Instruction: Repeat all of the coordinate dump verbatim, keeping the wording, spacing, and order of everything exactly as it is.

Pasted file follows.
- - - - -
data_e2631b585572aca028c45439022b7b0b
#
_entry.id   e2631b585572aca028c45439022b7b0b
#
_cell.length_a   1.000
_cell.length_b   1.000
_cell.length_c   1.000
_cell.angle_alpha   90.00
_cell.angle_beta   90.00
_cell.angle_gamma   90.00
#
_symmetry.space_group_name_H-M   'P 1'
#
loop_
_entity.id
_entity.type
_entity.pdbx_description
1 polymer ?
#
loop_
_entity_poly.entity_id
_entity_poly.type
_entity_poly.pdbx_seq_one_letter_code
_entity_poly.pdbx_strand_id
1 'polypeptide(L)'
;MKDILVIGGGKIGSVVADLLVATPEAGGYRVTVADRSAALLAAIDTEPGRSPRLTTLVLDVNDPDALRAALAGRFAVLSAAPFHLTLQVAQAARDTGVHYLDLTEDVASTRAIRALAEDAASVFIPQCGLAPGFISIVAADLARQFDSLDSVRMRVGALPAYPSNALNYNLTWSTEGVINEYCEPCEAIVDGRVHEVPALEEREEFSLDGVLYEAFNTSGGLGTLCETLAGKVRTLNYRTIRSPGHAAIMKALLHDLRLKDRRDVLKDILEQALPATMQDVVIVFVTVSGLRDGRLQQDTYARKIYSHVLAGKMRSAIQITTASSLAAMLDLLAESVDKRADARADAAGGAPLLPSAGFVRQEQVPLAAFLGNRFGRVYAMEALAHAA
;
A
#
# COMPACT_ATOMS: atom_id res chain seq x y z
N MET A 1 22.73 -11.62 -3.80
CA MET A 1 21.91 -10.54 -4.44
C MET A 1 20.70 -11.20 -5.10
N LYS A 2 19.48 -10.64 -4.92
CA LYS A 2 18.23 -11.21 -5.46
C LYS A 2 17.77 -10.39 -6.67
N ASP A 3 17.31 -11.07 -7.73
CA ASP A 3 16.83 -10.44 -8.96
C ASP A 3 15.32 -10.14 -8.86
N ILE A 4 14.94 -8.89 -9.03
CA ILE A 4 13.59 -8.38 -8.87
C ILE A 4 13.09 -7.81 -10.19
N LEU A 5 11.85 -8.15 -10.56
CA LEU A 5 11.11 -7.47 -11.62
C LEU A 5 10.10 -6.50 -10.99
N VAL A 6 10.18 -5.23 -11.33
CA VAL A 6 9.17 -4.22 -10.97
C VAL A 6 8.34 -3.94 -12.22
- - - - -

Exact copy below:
data_e2631b585572aca028c45439022b7b0b
#
_entry.id   e2631b585572aca028c45439022b7b0b
#
_cell.length_a   1.000
_cell.length_b   1.000
_cell.length_c   1.000
_cell.angle_alpha   90.00
_cell.angle_beta   90.00
_cell.angle_gamma   90.00
#
_symmetry.space_group_name_H-M   'P 1'
#
loop_
_entity.id
_entity.type
_entity.pdbx_description
1 polymer ?
#
loop_
_entity_poly.entity_id
_entity_poly.type
_entity_poly.pdbx_seq_one_letter_code
_entity_poly.pdbx_strand_id
1 'polypeptide(L)'
;MKDILVIGGGKIGSVVADLLVATPEAGGYRVTVADRSAALLAAIDTEPGRSPRLTTLVLDVNDPDALRAALAGRFAVLSAAPFHLTLQVAQAARDTGVHYLDLTEDVASTRAIRALAEDAASVFIPQCGLAPGFISIVAADLARQFDSLDSVRMRVGALPAYPSNALNYNLTWSTEGVINEYCEPCEAIVDGRVHEVPALEEREEFSLDGVLYEAFNTSGGLGTLCETLAGKVRTLNYRTIRSPGHAAIMKALLHDLRLKDRRDVLKDILEQALPATMQDVVIVFVTVSGLRDGRLQQDTYARKIYSHVLAGKMRSAIQITTASSLAAMLDLLAESVDKRADARADAAGGAPLLPSAGFVRQEQVPLAAFLGNRFGRVYAMEALAHAA
;
A
#
# COMPACT_ATOMS: atom_id res chain seq x y z
N MET A 1 22.73 -11.62 -3.80
CA MET A 1 21.91 -10.54 -4.44
C MET A 1 20.70 -11.20 -5.10
N LYS A 2 19.48 -10.64 -4.92
CA LYS A 2 18.23 -11.21 -5.46
C LYS A 2 17.77 -10.39 -6.67
N ASP A 3 17.31 -11.07 -7.73
CA ASP A 3 16.83 -10.44 -8.96
C ASP A 3 15.32 -10.14 -8.86
N ILE A 4 14.94 -8.89 -9.03
CA ILE A 4 13.59 -8.38 -8.87
C ILE A 4 13.09 -7.81 -10.19
N LEU A 5 11.85 -8.15 -10.56
CA LEU A 5 11.11 -7.47 -11.62
C LEU A 5 10.10 -6.50 -10.99
N VAL A 6 10.18 -5.23 -11.33
CA VAL A 6 9.17 -4.22 -10.97
C VAL A 6 8.34 -3.94 -12.22